Chapter 3: Tapers, Dowel Pins, Fasteners & Key Concepts

Chapter 3

Tapers, Dowel Pins,Fasteners & Key Concepts

The greatest unexplored territory in the world is the space between the ears.
—Bill O’Brien

Introduction

This chapter covers a variety of subjects critical to understanding machine shop work: Morse tapers and their repair, 5C and R8 collet dimensions, threaded fasteners, and clearcutting. These subjects may seem basic to some, but they are important concepts and a little review never hurts.

Section I – Tapers

Taper Functions

Most tapers position and hold a tool or workpiece precisely on an axis of rotation, often within a few ten-thousandths of an inch. Because their male-cone-within-a-female-cone design is self-centering, tapers line up on their axial position time after time without an alignment step. This simplifies changing set-ups.

Common Taper Designs

In the machine shop, there are five common taper designs:

  • Morse tapers (MTs) are used in spindles and tailstocks of the majority of modern lathes. Tapers in spindles usually hold lathe centers, while tailstock tapers can hold not only lathe centers, but drill chuck arbors and large twist drills. Tapers are also used to hold drill chuck arbors in drill press spindles. Many rotary tables have a Morse taper at their centers for holding center points or collets. The shallow taper of the MT cone makes them self-locking. This means that once seated by tapping them into place, MTs will hold in place without the need for a drawbar, but to release them, they must be tapped or pressed on their inside ends. Morse tapers come in eight sizes: 0, 1, 2, 3, 4, 5, 6 and 7. All sizes have slightly different tapers of about 0.62 inches/foot. There are two ways to identify the taper number of an unknown Morse taper. If the unknown MT is male, measure its taper in inches/inch as shown in Figure 3-1, and then find the matching taper in Table 3-1 (third column from the left). If the taper is female, measure its interior diameter at the end of the socket, and then find the matching diameter in Table 3-1 (far right column).

Figure 3-1. Measuring an unknown size Morse taper to determine its number.

MT Taper
Number

Taper
(inches/foot)

Taper
(inches/inch)

Diameter at
End of Socket
(inches)

0

0.62460

0.05205

0.3561

1

0.59858

0.04988

0.475

2

0.59941

0.04995

0.700

3

0.60235

0.05019

0.938

4

0.62326

0.05193

1.231

5

0.63151

0.05262

1.748

6

0.62565

0.05213

2.494

7

0.62400

0.05200

3.270

Table 3-1. Morse taper dimensions.

Morse tapers come in three variations:

  • Without tang – This includes most live and dead lathe centers. See Figure 3-2 (top).
  • With slits and drawbar threads – These are collets. See Figure 3-2 (middle).
  • With tang – These are for MT shank drills to prevent them from spinning. See Figure 3-2 (bottom).

Figure 3-2. The three Morse taper designs. The extended shank on the twist drill prevents the drill from spinning under load and makes it easy to eject from the lathe spindle.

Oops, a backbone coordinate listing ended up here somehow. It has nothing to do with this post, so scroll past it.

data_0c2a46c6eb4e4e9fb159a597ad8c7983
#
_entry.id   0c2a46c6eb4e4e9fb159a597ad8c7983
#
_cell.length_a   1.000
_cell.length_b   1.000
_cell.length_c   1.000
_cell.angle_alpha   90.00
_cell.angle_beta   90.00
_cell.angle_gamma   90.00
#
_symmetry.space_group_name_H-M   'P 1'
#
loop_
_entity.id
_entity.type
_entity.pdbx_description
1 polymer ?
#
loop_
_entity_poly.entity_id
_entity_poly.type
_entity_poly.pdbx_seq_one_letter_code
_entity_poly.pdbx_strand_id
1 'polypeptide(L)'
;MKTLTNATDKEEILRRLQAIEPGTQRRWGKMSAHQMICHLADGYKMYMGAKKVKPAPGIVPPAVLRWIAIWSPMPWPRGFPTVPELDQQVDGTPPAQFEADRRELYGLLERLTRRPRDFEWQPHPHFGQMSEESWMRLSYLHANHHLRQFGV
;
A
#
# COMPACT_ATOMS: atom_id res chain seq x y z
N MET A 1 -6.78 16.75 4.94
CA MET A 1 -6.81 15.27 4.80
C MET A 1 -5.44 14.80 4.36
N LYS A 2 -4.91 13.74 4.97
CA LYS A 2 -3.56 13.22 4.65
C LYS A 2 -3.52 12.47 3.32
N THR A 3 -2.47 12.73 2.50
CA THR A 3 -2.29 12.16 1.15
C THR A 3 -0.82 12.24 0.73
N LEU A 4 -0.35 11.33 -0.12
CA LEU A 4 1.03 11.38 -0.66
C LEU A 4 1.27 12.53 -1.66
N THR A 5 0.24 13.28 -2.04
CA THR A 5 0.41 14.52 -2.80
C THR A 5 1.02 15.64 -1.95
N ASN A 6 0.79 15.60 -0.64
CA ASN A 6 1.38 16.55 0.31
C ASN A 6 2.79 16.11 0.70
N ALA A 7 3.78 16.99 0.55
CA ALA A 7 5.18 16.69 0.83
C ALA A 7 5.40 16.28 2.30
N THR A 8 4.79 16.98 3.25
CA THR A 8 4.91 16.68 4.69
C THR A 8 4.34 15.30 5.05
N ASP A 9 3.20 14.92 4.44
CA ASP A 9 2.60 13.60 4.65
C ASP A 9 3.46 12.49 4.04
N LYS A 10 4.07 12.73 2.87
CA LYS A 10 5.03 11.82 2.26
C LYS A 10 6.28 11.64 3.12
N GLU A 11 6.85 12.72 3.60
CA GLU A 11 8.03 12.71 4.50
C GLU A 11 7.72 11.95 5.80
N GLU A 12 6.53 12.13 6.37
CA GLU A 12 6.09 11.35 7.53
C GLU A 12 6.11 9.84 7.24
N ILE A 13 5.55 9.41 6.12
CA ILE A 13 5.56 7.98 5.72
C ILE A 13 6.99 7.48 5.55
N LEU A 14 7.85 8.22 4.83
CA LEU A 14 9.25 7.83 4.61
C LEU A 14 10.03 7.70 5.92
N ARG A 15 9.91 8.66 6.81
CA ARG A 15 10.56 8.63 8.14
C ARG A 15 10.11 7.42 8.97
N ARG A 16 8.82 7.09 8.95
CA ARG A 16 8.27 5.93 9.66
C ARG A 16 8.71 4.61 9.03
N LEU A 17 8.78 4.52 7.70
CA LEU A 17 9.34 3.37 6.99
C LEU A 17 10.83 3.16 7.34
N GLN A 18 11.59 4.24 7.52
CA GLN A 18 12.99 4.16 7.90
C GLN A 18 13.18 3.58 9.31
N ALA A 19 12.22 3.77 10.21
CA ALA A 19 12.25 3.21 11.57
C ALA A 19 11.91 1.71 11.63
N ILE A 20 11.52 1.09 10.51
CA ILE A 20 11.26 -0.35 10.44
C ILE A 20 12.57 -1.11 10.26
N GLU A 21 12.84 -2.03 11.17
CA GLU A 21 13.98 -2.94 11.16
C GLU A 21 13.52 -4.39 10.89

Many older lathes used MT collets directly in their spindles, and Sherline lathes still do. But today, most larger lathes with MT spindle holes have a reducing adapter to hold smaller MTs. For example, the Kent 13340 lathe has an MT 5-sized spindle hole, but with its spindle MT adapter installed, it can hold an MT 3. Besides the cost savings, this is a great advantage as the tailstock also takes the same size center. Another tool today that uses MTs is the rotary table, which has a female MT center hole to accommodate a collet for holding work or center points.

  • Jacobs tapers (JTs) are confined to drill chucks and their arbors. There are nine JT sizes: 0, 1, 2, 2 short, 3, 4, 5, 6 and 33. The 33 is not a typo; it’s an odd numbering system. See Table 3-2. Like Morse tapers, JTs are self-locking, but because drill chucks, once placed on their arbors, are infrequently changed, considerable force is needed to secure them so that the chuck and its taper do not come apart under load. See Figure 3-3.

JT Taper Number

Taper
(inches/foot)

Small End
(inches)

Big End
(inches)

Length
(inches)

0

0.59145

0.22844

0.2500

0.43750

1

0.92508

0.33341

0.3840

0.62625

2

0.97861

0.48764

0.5590

0.87500

2 Short

0.97861

0.48764

0.5488

0.7500

3

0.63898

0.74610

0.8110

1.21875

4

0.62886

1.0372

1.1240

1.6563

5

0.62010

1.3161

1.4130

1.8750

6

0.62292

0.6241

0.6760

1.0000

33

0.76194

0.5605

0.6240

1.0000

Table 3-2. Jacobs taper dimensions.

Figure 3-3. JTs are secured by placing the male and female tapers together and striking the opposite end of the arbor on a piece of wood. The inertia of the drill chuck produces large forces when the arbor stops suddenly upon striking the wood and forces the chuck onto the arbor. Do not use an arbor press.

  • 5C collets are the most common collet design, although there are dozens of others. 5C collets are used in medium-sized lathes, indexing heads and in collet blocks. See Figure 3-4 for 5C collet dimensions.

Figure 3-4. 5C collets are the most common of the dozens of collet designs.

  • R8 collets are widely used on Bridgeport-style milling machines to hold tools in their spindles. See Figure 3-5 for R8 collet dimensions.

Figure 3-5. R8 collets are the most common Bridgeport-style milling machine collet.

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